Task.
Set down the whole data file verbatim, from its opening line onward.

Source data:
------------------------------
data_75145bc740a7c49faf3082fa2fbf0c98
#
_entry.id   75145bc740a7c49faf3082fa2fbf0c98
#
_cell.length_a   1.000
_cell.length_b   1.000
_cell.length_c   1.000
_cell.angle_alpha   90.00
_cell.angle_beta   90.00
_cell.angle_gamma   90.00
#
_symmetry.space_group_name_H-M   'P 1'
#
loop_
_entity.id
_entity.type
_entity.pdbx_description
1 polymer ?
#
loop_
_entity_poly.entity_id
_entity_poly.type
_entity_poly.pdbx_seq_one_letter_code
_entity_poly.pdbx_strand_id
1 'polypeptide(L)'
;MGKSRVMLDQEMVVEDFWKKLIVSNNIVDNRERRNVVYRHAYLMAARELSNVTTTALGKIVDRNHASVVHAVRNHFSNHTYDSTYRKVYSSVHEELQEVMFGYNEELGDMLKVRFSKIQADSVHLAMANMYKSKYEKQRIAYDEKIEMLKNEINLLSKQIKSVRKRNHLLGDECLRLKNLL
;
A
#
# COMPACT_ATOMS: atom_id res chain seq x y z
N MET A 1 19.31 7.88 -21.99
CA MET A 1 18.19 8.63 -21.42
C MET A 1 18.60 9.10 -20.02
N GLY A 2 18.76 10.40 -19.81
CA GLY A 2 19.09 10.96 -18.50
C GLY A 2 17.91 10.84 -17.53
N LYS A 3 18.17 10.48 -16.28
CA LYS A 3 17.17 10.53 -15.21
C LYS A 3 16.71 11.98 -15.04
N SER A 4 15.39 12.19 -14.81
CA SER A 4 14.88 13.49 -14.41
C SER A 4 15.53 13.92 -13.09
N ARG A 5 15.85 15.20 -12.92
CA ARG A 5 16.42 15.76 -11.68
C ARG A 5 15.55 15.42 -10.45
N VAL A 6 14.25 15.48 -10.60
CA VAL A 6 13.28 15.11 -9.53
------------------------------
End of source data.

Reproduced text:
data_75145bc740a7c49faf3082fa2fbf0c98
#
_entry.id   75145bc740a7c49faf3082fa2fbf0c98
#
_cell.length_a   1.000
_cell.length_b   1.000
_cell.length_c   1.000
_cell.angle_alpha   90.00
_cell.angle_beta   90.00
_cell.angle_gamma   90.00
#
_symmetry.space_group_name_H-M   'P 1'
#
loop_
_entity.id
_entity.type
_entity.pdbx_description
1 polymer ?
#
loop_
_entity_poly.entity_id
_entity_poly.type
_entity_poly.pdbx_seq_one_letter_code
_entity_poly.pdbx_strand_id
1 'polypeptide(L)'
;MGKSRVMLDQEMVVEDFWKKLIVSNNIVDNRERRNVVYRHAYLMAARELSNVTTTALGKIVDRNHASVVHAVRNHFSNHTYDSTYRKVYSSVHEELQEVMFGYNEELGDMLKVRFSKIQADSVHLAMANMYKSKYEKQRIAYDEKIEMLKNEINLLSKQIKSVRKRNHLLGDECLRLKNLL
;
A
#
# COMPACT_ATOMS: atom_id res chain seq x y z
N MET A 1 19.31 7.88 -21.99
CA MET A 1 18.19 8.63 -21.42
C MET A 1 18.60 9.10 -20.02
N GLY A 2 18.76 10.40 -19.81
CA GLY A 2 19.09 10.96 -18.50
C GLY A 2 17.91 10.84 -17.53
N LYS A 3 18.17 10.48 -16.28
CA LYS A 3 17.17 10.53 -15.21
C LYS A 3 16.71 11.98 -15.04
N SER A 4 15.39 12.19 -14.81
CA SER A 4 14.88 13.49 -14.41
C SER A 4 15.53 13.92 -13.09
N ARG A 5 15.85 15.20 -12.92
CA ARG A 5 16.42 15.76 -11.68
C ARG A 5 15.55 15.42 -10.45
N VAL A 6 14.25 15.48 -10.60
CA VAL A 6 13.28 15.11 -9.53